By Terrence O’Donnell, Esq., Bricker & Eckler, LLC
Ohio ACTE Legislative Counsel
On February 13, 2013, one day after the Governor revealed his proposed state budget bill, two of his top education policy advisors, Barbara Mattei-Smith and Richard A. Ross, testified before the Ohio House of Representatives Finance Committee to outline proposed changes to the state’s K-12school funding formula.
Formula, Generally: The formula appears to provide a base level of funding to every district (“core opportunity funds”) on a “per pupil” basis. Next, the formula seeks to target resources to those districts with relatively lower income and property values. The core funds and the targeted resources, together, provide funds for the general operation of the school. The formula then makes available additional dollars based on “unique needs” of students such as those with disabilities, those not yet proficient in English, economically disadvantaged students, gifted students, etc.
Career Tech: In recognition of the fact that career technical education is indeed more costly than traditional school, the formula retains what is commonly referred to as “weighted funding.” Ohio ACTE is pleased the Governor’s budget acknowledges this reality as the preservation of weighted funding was a major goal of the association. At the same time, the formula revises the amount of weighted funding to support career tech. Under current law, career tech funds are weighted an additional 57%. Under the Governor’s proposal, the weights are not a percentage of the whole but rather a fixed dollar amount. In addition, the proposed weights are not uniform across CTE as they are today at 57%. Rather, the career tech weighted funds as proposed in the Governor’s budget are allocated according to career field and are grouped in five categories as follows:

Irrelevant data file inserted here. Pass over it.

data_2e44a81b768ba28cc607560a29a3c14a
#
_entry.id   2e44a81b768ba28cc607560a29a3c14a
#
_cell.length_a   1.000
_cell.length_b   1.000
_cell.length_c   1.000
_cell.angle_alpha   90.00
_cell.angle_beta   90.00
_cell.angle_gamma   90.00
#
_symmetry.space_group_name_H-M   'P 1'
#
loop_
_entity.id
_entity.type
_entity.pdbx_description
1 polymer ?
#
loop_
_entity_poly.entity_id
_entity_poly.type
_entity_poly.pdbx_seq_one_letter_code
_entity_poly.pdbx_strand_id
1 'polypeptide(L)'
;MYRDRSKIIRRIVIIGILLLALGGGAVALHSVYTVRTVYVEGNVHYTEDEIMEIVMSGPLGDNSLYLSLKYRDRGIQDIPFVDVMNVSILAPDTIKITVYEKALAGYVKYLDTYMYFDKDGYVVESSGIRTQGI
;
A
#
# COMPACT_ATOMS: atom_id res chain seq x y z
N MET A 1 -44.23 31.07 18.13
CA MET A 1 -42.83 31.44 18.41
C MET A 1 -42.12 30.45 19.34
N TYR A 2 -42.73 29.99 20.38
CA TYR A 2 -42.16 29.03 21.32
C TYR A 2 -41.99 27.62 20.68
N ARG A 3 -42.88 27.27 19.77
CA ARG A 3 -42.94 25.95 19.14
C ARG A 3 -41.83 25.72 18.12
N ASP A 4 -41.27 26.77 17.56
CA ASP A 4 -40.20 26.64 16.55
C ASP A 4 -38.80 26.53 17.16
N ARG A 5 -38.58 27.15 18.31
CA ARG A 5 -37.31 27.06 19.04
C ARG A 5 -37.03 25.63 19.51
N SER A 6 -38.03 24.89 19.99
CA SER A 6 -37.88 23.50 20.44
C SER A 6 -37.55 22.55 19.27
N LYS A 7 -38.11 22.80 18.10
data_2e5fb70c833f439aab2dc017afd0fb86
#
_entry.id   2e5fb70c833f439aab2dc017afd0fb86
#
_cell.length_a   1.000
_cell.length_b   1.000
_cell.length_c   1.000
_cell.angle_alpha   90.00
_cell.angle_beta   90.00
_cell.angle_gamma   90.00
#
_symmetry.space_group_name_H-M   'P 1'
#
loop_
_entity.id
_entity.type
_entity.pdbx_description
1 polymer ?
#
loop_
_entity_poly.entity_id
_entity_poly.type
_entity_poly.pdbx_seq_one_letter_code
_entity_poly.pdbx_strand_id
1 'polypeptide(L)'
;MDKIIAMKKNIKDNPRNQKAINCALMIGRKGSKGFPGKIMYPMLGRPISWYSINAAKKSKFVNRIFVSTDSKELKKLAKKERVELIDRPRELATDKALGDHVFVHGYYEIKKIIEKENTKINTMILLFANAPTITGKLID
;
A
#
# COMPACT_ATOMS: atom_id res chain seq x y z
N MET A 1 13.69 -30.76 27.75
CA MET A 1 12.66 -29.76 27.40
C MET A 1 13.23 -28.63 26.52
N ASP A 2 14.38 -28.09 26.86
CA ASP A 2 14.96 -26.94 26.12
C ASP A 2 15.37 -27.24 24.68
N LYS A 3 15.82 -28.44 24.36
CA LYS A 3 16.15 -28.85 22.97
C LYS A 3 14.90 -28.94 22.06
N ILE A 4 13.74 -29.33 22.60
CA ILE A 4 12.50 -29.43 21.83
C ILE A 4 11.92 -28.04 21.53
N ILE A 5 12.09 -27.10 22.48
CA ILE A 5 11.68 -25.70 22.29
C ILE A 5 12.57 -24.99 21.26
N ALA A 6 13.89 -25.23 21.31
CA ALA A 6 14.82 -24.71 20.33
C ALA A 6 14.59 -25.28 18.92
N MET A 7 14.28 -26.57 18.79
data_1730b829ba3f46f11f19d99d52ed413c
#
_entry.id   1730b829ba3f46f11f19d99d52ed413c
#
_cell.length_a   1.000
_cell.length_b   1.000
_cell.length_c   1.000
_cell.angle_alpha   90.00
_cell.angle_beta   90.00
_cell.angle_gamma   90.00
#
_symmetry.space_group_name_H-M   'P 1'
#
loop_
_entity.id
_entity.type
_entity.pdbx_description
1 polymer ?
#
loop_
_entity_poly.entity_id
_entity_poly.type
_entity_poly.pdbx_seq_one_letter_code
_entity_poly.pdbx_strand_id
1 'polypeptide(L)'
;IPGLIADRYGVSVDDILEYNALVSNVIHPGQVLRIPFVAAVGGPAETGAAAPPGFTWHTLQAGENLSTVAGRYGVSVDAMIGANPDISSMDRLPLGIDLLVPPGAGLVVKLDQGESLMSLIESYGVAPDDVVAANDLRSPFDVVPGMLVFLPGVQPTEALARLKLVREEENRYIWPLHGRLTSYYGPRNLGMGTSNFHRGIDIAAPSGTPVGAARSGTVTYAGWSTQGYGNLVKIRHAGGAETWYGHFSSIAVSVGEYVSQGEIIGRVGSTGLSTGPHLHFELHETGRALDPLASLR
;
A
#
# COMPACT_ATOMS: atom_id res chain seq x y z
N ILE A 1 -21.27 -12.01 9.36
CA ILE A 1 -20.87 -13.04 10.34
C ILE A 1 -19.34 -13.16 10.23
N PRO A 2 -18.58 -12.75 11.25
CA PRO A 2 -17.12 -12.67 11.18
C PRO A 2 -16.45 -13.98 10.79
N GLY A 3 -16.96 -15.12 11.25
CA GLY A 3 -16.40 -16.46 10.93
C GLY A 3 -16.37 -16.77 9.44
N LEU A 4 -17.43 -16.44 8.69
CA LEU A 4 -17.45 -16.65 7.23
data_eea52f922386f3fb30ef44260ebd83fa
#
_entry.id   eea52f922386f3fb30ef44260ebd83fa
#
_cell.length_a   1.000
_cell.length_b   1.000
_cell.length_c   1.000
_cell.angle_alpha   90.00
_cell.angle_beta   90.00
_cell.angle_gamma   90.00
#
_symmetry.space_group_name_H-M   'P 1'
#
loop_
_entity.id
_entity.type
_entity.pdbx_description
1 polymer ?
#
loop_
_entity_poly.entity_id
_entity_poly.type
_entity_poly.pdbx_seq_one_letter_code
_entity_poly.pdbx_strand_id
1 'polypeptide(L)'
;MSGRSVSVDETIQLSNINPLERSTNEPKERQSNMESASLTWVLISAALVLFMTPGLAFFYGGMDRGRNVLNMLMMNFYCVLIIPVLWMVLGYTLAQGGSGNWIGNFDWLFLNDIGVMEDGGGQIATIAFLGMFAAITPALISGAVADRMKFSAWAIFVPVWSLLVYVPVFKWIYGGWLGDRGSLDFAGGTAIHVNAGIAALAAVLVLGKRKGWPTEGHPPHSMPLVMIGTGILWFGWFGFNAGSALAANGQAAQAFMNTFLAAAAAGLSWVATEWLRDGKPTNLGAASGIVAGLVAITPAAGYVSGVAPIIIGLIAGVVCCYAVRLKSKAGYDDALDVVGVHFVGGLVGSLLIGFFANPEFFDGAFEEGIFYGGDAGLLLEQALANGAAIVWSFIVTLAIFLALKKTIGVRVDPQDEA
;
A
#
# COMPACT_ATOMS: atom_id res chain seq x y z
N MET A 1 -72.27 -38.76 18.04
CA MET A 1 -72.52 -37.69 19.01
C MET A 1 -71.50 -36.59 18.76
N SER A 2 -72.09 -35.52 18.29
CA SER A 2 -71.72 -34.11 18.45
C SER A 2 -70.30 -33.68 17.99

- 1. $2,900: Environmental & Agricultural Systems, Construction Technologies, Engineering & Science Technologies, Finance, Health Science, IT, Manufacturing Technologies
- 2. $2,600: Business & Administrative, Hospitality & Tourism, Human Services, Law & Public Safety, Transportation Systems
- 3. $1,650: Career Based-Intervention
- 4. $1,200: Arts & Communications, Education & Training, Marketing, Workforce Development Academics, Career Development
- 5. $900: GRADS, Family & Consumer Sciences
Career tech superintendents, treasurers, administrators, and others are actively testing this formula, running the numbers, and simulating the proposal’s fiscal impact. While the Governor’s Office released a spreadsheet simulating the impact of the formula on JVSDs, the spreadsheet did not appear to take into account the changes to the weighted funding system. (It appeared to only calculate the changes to the base amount).
Guarantees: Finally, at least for the next two years, the proposal also continues the “guarantees” seen in other recent school funding formulas whereby the State will provide base resources to a school not less than the resources received in the past year to avoid budget “destabilization” in the short term. However, future legislation could certainly eliminate the guarantees and simply allocate dollars strictly per the formula without a safety net. Should this occur, it is expected that districts with declining student populations could see their funding levels decrease accordingly.
As Ohio ACTE representatives and leadership continue to meet with the Governor’s Office and key legislative leaders and gain additional information about the impact of the budget proposal, we will keep members informed.
Read the full testimony of Barbara Mattei-Smith
Read the full testimony of Dick Ross